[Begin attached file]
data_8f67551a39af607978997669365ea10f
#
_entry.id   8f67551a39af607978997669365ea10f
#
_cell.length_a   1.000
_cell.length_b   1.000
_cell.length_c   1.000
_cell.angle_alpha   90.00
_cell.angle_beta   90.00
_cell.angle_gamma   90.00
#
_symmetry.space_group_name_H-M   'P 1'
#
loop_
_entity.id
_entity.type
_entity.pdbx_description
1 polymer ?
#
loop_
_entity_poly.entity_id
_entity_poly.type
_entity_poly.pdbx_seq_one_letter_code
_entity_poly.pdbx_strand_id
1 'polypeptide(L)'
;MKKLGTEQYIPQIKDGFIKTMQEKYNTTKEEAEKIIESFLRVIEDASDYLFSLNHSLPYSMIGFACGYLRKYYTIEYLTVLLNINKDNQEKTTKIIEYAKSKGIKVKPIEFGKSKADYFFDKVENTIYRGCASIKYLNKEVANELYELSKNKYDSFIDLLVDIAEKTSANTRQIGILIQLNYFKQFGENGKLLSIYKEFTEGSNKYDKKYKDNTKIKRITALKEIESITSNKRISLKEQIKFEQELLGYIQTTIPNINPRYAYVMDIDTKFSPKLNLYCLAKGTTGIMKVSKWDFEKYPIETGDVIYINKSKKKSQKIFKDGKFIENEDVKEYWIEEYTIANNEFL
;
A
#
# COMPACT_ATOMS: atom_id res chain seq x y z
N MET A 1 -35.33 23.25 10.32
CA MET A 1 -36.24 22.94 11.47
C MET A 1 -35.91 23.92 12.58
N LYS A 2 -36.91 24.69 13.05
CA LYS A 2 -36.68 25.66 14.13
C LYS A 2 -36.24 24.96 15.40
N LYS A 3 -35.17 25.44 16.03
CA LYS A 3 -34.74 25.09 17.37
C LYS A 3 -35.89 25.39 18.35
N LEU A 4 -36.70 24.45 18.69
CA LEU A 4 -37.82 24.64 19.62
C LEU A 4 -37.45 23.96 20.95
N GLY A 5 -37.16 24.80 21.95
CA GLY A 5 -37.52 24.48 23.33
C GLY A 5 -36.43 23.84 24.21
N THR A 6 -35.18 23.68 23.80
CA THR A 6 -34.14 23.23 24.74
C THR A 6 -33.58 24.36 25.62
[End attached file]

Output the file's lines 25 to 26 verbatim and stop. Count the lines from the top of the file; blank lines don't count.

1 'polypeptide(L)'
;MKKLGTEQYIPQIKDGFIKTMQEKYNTTKEEAEKIIESFLRVIEDASDYLFSLNHSLPYSMIGFACGYLRKYYTIEYLTVLLNINKDNQEKTTKIIEYAKSKGIKVKPIEFGKSKADYFFDKVENTIYRGCASIKYLNKEVANELYELSKNKYDSFIDLLVDIAEKTSANTRQIGILIQLNYFKQFGENGKLLSIYKEFTEGSNKYDKKYKDNTKIKRITALKEIESITSNKRISLKEQIKFEQELLGYIQTTIPNINPRYAYVMDIDTKFSPKLNLYCLAKGTTGIMKVSKWDFEKYPIETGDVIYINKSKKKSQKIFKDGKFIENEDVKEYWIEEYTIANNEFL